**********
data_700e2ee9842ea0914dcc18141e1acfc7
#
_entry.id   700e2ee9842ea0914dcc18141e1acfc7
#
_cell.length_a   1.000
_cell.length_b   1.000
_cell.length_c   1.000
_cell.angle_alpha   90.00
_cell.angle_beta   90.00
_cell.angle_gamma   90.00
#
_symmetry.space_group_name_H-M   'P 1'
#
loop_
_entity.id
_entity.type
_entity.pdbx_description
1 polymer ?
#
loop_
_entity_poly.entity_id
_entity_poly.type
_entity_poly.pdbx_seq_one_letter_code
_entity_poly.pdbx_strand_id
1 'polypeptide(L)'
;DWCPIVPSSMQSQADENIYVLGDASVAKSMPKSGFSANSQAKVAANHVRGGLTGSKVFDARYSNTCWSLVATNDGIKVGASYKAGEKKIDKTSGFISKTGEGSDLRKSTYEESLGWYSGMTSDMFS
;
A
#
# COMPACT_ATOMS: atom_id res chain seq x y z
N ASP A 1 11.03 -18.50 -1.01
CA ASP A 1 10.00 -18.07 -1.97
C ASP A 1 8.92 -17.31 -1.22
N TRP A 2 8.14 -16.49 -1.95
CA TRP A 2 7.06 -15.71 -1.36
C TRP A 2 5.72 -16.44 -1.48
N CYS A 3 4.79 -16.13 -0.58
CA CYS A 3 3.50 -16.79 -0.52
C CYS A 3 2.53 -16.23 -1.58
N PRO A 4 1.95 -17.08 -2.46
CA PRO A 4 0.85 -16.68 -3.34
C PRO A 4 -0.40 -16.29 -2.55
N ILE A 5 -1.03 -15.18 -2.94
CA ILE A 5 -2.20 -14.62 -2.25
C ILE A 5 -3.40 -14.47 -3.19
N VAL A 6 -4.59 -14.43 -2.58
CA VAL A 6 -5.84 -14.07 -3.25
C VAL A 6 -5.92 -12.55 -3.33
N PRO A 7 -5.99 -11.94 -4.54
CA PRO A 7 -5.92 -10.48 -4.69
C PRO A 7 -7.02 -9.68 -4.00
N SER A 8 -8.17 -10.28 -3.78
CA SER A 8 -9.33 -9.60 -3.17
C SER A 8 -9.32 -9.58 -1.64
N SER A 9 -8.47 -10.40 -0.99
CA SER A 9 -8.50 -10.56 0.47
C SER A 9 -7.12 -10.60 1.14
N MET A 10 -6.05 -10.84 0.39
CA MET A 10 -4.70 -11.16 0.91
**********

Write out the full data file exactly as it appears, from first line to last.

data_700e2ee9842ea0914dcc18141e1acfc7
#
_entry.id   700e2ee9842ea0914dcc18141e1acfc7
#
_cell.length_a   1.000
_cell.length_b   1.000
_cell.length_c   1.000
_cell.angle_alpha   90.00
_cell.angle_beta   90.00
_cell.angle_gamma   90.00
#
_symmetry.space_group_name_H-M   'P 1'
#
loop_
_entity.id
_entity.type
_entity.pdbx_description
1 polymer ?
#
loop_
_entity_poly.entity_id
_entity_poly.type
_entity_poly.pdbx_seq_one_letter_code
_entity_poly.pdbx_strand_id
1 'polypeptide(L)'
;DWCPIVPSSMQSQADENIYVLGDASVAKSMPKSGFSANSQAKVAANHVRGGLTGSKVFDARYSNTCWSLVATNDGIKVGASYKAGEKKIDKTSGFISKTGEGSDLRKSTYEESLGWYSGMTSDMFS
;
A
#
# COMPACT_ATOMS: atom_id res chain seq x y z
N ASP A 1 11.03 -18.50 -1.01
CA ASP A 1 10.00 -18.07 -1.97
C ASP A 1 8.92 -17.31 -1.22
N TRP A 2 8.14 -16.49 -1.95
CA TRP A 2 7.06 -15.71 -1.36
C TRP A 2 5.72 -16.44 -1.48
N CYS A 3 4.79 -16.13 -0.58
CA CYS A 3 3.50 -16.79 -0.52
C CYS A 3 2.53 -16.23 -1.58
N PRO A 4 1.95 -17.08 -2.46
CA PRO A 4 0.85 -16.68 -3.34
C PRO A 4 -0.40 -16.29 -2.55
N ILE A 5 -1.03 -15.18 -2.94
CA ILE A 5 -2.20 -14.62 -2.25
C ILE A 5 -3.40 -14.47 -3.19
N VAL A 6 -4.59 -14.43 -2.58
CA VAL A 6 -5.84 -14.07 -3.25
C VAL A 6 -5.92 -12.55 -3.33
N PRO A 7 -5.99 -11.94 -4.54
CA PRO A 7 -5.92 -10.48 -4.69
C PRO A 7 -7.02 -9.68 -4.00
N SER A 8 -8.17 -10.28 -3.78
CA SER A 8 -9.33 -9.60 -3.17
C SER A 8 -9.32 -9.58 -1.64
N SER A 9 -8.47 -10.40 -0.99
CA SER A 9 -8.50 -10.56 0.47
C SER A 9 -7.12 -10.60 1.14
N MET A 10 -6.05 -10.84 0.39
CA MET A 10 -4.70 -11.16 0.91